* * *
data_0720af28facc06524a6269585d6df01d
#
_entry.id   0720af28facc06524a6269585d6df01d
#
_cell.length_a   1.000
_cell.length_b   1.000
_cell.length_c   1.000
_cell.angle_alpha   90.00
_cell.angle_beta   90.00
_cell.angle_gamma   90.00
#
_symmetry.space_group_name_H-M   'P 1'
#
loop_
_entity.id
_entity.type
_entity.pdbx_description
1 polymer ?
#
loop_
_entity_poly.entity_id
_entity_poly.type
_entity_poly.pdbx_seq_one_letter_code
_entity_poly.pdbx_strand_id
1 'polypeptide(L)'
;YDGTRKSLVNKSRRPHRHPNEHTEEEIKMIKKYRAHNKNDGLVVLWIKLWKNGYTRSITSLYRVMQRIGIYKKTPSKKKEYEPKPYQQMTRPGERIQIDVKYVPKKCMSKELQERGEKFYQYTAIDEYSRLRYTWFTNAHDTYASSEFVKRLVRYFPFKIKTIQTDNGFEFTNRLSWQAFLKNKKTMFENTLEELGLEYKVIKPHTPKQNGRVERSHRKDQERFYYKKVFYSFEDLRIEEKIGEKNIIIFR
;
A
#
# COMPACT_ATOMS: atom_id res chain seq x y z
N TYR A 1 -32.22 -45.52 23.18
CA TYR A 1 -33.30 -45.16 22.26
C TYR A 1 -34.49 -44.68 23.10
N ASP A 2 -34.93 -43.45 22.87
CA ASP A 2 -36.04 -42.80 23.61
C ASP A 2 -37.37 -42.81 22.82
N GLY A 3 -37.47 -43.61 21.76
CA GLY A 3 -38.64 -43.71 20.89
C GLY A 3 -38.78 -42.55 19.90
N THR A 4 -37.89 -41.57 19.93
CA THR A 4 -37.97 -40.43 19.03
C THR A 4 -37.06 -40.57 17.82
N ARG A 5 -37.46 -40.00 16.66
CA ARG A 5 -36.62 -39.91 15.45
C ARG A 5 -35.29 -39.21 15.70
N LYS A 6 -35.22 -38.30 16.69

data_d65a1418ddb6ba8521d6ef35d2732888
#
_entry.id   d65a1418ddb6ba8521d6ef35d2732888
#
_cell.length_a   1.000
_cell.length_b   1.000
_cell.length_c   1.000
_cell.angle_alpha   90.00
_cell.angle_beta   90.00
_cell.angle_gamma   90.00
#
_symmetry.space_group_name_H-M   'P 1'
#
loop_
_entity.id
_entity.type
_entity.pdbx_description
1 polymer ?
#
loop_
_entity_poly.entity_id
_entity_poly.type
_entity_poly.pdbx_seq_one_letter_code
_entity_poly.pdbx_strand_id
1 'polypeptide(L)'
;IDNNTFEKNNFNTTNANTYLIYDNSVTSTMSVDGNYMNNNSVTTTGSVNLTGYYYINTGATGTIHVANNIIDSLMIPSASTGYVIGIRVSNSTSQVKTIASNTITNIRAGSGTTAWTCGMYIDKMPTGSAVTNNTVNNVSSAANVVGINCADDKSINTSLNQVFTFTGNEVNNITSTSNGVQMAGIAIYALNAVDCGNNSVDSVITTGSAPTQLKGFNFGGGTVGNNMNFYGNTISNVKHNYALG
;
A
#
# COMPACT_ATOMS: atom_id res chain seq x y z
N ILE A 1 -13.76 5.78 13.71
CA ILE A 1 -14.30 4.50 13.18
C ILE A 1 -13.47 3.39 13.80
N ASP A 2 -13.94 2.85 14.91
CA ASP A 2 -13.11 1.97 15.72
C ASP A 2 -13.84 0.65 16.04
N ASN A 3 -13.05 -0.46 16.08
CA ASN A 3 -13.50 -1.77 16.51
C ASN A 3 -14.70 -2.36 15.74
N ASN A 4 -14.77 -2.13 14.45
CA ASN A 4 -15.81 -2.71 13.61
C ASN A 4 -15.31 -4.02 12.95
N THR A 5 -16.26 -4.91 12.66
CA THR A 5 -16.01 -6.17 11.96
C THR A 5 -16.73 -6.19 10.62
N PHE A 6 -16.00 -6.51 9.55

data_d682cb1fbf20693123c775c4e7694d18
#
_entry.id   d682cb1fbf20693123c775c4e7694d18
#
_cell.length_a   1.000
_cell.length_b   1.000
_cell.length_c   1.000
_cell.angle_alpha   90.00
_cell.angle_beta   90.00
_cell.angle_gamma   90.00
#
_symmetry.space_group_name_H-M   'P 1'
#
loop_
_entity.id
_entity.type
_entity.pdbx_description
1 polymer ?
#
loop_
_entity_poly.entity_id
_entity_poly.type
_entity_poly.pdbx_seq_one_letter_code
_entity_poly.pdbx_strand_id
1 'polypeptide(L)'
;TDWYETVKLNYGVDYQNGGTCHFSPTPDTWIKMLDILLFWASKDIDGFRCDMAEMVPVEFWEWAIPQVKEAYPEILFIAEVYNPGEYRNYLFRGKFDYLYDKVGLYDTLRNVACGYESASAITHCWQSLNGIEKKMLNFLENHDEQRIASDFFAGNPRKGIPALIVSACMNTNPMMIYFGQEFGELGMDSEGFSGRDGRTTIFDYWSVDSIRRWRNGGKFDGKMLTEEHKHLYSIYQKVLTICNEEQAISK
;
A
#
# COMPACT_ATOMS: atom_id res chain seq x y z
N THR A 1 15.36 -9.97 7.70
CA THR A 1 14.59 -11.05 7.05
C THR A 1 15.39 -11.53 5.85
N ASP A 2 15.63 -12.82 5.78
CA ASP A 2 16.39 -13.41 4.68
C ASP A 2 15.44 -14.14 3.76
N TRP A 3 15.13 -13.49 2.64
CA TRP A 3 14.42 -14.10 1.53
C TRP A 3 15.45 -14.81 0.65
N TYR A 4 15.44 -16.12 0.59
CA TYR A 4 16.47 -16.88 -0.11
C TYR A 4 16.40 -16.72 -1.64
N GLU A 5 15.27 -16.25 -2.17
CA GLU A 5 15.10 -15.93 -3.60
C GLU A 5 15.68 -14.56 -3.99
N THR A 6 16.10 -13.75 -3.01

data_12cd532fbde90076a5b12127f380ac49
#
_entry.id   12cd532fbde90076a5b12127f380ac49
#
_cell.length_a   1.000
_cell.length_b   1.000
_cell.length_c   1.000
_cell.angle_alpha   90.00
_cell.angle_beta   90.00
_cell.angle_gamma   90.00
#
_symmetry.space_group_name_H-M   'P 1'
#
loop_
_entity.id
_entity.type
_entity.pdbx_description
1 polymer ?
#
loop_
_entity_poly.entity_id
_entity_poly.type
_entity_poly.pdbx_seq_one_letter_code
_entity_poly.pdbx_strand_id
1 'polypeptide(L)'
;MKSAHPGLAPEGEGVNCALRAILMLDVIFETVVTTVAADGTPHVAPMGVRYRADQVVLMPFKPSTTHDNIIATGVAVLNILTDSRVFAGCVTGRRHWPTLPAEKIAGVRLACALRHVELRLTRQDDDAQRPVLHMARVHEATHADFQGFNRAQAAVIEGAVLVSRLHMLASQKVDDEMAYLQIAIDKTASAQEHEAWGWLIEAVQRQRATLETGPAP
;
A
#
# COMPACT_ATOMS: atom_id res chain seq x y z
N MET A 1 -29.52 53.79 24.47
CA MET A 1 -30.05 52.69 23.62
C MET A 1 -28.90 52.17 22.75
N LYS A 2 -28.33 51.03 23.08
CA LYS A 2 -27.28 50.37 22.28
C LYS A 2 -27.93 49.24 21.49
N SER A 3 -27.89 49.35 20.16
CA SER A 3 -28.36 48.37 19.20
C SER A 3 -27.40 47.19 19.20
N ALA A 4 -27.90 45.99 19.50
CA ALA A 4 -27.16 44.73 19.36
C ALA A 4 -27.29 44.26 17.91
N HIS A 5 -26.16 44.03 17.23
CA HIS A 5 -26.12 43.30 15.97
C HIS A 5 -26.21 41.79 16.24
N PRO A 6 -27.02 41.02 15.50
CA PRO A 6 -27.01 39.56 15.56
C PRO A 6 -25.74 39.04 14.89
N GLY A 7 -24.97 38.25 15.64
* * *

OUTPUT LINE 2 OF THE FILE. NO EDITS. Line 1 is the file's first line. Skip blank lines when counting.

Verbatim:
#